The Industry

Why Would You Want to Switch to YouTube Music?

Google’s new music streaming service sounds a lot like Spotify and Apple Music. Its music recommendation engine is its best shot at breaking through.

Apple Music, Spotify, and YouTube Music logos at the starting line on a track.
Photo illustration by Slate. Photo by Austris Augusts on Unsplash.

After repeatedly failing to gain traction in the music streaming space, Google’s latest attempt is finally here. YouTube Music, first reported last month, is set to launch Tuesday and replace Google Play Music as the company’s music subscription service. Some of its features might look awfully familiar to users of Spotify or Apple Music. YouTube Music, for example, borrows its pricing model from Spotify with a free tier to attract new potential subscribers to the platform and a $9.99 per month paid tier that offers ad-free listening, music downloads, and the ability to play music in the background on your mobile device.

While both Spotify and Apple Music aim to intelligently learn from your listening habits to recommend songs you’ll also like, Google takes this a step further. YouTube Music will harness the smarts of Google Assistant to fuel its song recommendations. “The idea is that with the Google Assistant, Google’s smartphone app that uses artificial intelligence to help guide your life, subscribers to the new YouTube Music will find a service that makes smarter suggestions on what music to listen to,” USA Today explains. The service aims to recommend songs based on things such as your location, the time of day, and your listening patterns—which means it could theoretically learn that you prefer lyric-less electronic at work but bouncy, upbeat pop music in the mornings at home and serve you the appropriate genres accordingly.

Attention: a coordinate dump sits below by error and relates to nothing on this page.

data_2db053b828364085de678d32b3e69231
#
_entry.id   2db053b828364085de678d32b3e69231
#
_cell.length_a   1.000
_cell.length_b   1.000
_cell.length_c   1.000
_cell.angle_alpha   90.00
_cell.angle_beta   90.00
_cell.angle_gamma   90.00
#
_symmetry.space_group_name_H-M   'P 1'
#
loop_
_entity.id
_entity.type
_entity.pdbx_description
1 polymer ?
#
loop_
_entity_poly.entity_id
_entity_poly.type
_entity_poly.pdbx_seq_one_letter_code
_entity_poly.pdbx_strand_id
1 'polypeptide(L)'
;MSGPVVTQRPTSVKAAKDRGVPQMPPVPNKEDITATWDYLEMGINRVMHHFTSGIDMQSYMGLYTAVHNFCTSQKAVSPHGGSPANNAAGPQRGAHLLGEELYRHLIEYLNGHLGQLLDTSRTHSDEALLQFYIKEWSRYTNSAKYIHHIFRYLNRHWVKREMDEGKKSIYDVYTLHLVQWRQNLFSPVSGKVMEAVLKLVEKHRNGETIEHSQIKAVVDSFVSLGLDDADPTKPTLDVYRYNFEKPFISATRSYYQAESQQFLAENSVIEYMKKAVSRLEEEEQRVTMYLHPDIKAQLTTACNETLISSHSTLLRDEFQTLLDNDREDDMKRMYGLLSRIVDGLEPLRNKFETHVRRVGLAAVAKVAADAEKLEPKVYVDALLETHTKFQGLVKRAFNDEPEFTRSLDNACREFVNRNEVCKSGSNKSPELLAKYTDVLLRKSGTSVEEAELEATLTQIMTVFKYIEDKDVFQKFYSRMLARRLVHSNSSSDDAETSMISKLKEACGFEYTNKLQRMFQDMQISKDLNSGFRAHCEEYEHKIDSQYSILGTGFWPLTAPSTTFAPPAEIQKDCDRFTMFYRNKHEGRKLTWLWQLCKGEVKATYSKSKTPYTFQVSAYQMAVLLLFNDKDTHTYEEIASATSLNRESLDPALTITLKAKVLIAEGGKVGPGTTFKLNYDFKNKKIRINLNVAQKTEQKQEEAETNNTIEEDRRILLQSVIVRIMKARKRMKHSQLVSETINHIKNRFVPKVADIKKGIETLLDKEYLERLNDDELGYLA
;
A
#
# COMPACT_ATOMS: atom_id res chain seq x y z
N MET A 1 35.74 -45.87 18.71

Along with the official announcement of YouTube Music, Google is also streamlining its other music and video streaming offerings. Subscription video streaming option YouTube Red is now dead, replaced by an $11.99/month service called YouTube Premium that includes both YouTube Music and YouTube’s premium ad-free video content. YouTube Red was previously only $9.99 month and still included access to Google’s streaming music options—it’s unclear the reason for the price hike, other than just keeping up with going market rates. (Spotify and Hulu recently offered a discounted bundle of $12.99 for the two streaming services.)

With its announcement, Google has answered a lot of our questions about YouTube Music, including what exactly it is, how much it costs, and how Google’s existing streaming options play into its future.

The major question left to answer is: Who exactly is this music service for? Counting its free live radio listeners, Apple Music boasts more than 50 million subscribers; Spotify is even bigger, with 75 million paying listeners and 170 million people using the service on a monthly basis. It’s clear that streaming music is a popular space, but based on these companies’ growth numbers—Spotify, for example, added 4 million new subscribers in the past three months—there is room for another entrant to get a slice of that pie. To date, however, Google has been unable to lure music fans onto its platforms. Under this new YouTube Music branding, it’s possible that could change. YouTube sees 1.8 billion visitors each month, mostly watching videos and “listening” to music (via music videos) for free. Google’s challenge is to get those free listeners onto the free version of YouTube Music and then—as Spotify has done—turn them into paying users. YouTube is a powerful brand name, and with the right level of enticing advertising, it could leverage this audience into a subscribership to rival that of Spotify and Apple.

Still, Google will have a tough time swaying those who already subscribe to competitors—once you’ve got your playlists set and music recommendations dialed in, there’s no real reason to switch services. Other than its Google Assistant integration, it doesn’t seem to have any real distinguishing features that would attract existing streaming music subscribers. But there are still a lot of people who don’t yet listen to Spotify, Apple Music, or other streaming services. Google also has a play with those who purchase its Google Home smart speaker or own Android smartphones—those already wrapped in the Google ecosystem. For converting others to the YouTube Music tribe, it’ll take an excellent visual and audio experience and recommendations that outsmart its competitors. Google Assistant has proved to be an adept virtual assistant, but even then it’s unclear it’ll be enough.